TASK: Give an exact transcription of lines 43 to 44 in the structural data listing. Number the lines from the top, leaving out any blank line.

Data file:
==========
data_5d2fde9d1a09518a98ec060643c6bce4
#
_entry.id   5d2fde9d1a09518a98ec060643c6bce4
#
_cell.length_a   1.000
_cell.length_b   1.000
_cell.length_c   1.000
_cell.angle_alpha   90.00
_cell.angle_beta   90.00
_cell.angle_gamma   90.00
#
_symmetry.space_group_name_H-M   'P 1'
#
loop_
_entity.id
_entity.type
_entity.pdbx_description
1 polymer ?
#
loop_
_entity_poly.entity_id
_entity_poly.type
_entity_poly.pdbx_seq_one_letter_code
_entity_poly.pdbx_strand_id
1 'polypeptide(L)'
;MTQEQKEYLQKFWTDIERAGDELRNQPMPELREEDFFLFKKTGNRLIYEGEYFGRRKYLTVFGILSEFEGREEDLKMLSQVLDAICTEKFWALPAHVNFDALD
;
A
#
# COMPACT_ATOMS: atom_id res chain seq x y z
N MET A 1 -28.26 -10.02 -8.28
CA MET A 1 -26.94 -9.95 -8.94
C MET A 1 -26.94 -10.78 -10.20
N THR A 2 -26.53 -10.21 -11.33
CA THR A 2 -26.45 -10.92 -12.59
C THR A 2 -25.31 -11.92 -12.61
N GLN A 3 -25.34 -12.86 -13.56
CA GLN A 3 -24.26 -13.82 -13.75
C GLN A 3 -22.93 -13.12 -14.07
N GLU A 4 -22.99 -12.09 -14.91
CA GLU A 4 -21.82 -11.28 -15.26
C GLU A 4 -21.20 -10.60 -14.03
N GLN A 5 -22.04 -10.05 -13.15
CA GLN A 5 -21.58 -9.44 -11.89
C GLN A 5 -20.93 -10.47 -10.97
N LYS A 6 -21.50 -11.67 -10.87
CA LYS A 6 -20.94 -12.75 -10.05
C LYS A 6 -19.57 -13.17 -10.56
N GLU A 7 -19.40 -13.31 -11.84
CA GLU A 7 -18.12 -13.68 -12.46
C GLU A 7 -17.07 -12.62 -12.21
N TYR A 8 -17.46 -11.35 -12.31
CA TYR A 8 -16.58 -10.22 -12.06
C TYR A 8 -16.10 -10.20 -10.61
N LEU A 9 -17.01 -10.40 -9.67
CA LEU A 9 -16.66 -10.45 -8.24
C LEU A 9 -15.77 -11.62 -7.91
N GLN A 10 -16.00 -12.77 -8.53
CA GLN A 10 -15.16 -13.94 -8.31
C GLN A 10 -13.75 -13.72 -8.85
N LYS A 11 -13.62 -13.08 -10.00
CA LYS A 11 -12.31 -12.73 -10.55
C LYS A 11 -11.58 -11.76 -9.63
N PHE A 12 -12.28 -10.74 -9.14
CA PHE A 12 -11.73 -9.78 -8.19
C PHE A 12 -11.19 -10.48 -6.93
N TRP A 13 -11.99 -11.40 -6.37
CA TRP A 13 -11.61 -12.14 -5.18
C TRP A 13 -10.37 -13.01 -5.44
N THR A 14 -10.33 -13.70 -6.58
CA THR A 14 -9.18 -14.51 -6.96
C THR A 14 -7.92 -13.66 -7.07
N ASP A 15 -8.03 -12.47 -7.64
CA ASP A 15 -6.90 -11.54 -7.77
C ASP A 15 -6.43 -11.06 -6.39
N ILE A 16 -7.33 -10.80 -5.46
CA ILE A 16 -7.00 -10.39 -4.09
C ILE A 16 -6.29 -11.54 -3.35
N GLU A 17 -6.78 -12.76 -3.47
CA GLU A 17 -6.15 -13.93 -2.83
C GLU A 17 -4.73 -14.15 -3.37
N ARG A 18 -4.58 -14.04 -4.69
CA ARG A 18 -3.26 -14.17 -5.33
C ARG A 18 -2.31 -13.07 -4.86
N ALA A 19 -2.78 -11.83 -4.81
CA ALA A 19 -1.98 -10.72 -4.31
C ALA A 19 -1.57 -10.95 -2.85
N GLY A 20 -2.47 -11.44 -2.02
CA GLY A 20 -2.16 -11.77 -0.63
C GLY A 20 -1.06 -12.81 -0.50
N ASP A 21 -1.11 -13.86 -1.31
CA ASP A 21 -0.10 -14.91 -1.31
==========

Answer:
N GLN A 5 -22.04 -10.05 -13.15
CA GLN A 5 -21.58 -9.44 -11.89